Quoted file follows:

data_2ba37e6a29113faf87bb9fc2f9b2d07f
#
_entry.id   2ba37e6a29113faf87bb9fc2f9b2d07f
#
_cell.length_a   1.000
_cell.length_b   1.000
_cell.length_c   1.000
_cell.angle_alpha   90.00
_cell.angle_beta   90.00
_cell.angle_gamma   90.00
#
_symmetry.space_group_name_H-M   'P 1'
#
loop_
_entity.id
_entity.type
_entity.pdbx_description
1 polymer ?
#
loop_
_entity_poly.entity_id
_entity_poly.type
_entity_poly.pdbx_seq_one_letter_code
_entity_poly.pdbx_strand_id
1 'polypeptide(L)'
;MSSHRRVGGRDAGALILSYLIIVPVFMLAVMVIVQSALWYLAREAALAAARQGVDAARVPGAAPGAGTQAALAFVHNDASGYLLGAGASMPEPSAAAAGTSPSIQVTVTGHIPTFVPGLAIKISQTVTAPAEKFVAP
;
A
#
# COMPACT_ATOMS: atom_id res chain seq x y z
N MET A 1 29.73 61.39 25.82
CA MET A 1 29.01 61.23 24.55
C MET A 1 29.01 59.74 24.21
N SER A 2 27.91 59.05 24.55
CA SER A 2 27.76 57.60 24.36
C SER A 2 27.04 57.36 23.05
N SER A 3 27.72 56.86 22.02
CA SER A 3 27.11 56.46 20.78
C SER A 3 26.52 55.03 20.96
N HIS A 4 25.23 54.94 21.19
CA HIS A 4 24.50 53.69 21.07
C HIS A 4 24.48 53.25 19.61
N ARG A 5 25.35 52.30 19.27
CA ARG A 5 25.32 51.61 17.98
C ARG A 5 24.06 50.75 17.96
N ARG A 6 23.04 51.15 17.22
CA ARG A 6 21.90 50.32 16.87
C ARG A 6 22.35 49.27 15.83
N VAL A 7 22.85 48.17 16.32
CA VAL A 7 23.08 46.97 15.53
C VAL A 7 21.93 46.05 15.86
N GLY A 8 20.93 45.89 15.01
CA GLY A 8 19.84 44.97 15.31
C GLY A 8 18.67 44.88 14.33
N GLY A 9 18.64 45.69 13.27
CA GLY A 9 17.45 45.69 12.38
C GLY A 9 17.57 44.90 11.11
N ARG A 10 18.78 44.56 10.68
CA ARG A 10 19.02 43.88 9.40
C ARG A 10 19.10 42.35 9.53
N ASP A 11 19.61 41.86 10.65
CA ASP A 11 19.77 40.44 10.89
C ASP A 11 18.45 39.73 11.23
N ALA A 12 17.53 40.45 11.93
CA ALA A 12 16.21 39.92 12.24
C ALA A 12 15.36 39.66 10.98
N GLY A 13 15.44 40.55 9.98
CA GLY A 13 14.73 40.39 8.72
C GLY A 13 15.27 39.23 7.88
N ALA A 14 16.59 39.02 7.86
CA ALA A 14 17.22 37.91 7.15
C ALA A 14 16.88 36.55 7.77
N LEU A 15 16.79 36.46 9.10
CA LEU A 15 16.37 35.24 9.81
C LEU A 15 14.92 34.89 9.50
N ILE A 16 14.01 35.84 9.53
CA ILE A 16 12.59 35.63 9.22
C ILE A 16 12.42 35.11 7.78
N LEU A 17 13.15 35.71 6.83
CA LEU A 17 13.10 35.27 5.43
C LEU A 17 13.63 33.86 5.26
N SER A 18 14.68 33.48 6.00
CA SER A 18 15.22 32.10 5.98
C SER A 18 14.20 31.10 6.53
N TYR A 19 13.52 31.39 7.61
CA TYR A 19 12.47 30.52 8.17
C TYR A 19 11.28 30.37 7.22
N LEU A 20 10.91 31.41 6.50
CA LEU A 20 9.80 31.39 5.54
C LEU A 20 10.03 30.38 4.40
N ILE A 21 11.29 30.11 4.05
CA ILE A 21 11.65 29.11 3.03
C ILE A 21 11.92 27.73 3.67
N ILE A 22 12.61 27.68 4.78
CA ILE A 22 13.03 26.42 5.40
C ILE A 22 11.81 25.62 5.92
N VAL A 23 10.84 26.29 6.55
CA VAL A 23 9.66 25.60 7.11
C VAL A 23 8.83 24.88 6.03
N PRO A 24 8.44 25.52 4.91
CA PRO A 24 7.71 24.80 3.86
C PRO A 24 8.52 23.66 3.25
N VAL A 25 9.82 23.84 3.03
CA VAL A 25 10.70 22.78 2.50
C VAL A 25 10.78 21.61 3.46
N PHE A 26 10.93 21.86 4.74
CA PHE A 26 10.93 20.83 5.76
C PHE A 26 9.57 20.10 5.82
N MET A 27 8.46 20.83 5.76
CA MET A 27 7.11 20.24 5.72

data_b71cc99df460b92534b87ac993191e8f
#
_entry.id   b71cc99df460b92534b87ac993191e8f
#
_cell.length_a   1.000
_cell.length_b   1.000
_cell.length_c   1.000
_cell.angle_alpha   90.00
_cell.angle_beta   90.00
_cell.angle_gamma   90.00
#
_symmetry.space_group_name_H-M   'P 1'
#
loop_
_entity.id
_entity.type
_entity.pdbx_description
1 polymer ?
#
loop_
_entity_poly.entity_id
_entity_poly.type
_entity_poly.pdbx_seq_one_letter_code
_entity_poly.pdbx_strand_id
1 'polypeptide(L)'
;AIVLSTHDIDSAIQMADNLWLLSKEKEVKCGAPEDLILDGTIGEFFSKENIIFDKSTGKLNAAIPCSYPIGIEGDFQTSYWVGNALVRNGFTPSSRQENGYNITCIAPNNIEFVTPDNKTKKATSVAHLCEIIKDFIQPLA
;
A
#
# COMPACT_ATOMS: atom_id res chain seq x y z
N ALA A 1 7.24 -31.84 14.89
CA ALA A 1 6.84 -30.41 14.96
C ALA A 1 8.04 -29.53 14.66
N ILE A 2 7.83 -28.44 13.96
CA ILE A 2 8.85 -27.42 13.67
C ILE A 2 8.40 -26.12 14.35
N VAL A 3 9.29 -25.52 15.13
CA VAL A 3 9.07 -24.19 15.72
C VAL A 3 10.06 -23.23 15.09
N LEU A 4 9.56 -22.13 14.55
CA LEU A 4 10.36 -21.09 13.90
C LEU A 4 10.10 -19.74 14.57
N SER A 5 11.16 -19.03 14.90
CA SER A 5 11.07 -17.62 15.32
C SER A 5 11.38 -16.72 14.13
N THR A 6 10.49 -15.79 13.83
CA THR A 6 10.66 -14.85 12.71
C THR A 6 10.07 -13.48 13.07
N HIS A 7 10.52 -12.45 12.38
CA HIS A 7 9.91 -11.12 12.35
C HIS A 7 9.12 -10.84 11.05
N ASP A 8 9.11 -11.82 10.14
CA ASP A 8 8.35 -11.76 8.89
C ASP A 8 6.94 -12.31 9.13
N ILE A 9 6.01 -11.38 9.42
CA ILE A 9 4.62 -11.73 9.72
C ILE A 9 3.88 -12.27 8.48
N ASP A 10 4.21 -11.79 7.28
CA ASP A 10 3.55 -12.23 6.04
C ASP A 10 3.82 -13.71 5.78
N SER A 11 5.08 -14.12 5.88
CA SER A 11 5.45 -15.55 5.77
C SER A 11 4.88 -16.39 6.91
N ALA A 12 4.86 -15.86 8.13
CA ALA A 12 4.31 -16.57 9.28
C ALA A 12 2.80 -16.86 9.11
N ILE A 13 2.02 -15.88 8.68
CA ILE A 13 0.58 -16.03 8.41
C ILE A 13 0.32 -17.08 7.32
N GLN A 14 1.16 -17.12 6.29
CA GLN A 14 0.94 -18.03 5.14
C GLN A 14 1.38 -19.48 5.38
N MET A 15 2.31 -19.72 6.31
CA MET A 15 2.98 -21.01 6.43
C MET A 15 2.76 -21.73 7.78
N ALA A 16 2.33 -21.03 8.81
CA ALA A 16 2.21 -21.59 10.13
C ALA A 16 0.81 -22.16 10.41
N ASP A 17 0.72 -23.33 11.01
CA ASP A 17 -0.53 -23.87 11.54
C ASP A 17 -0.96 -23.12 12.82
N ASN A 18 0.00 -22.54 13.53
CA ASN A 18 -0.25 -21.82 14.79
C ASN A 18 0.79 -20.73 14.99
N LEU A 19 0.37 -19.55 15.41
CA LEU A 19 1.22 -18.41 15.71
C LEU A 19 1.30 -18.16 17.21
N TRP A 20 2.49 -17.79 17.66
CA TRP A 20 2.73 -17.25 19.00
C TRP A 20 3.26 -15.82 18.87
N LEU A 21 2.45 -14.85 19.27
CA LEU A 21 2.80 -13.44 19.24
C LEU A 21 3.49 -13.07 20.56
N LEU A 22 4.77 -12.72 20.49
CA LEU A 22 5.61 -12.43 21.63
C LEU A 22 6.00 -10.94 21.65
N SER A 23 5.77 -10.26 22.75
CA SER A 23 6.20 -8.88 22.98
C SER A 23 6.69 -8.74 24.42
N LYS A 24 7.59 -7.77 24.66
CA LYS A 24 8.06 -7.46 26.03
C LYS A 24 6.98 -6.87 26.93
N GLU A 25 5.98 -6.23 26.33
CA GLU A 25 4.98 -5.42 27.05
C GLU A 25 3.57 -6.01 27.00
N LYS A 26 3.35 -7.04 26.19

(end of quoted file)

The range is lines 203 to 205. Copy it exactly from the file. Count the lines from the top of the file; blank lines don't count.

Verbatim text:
C LEU A 21 3.49 -13.07 20.56
N LEU A 22 4.77 -12.72 20.49
CA LEU A 22 5.61 -12.43 21.63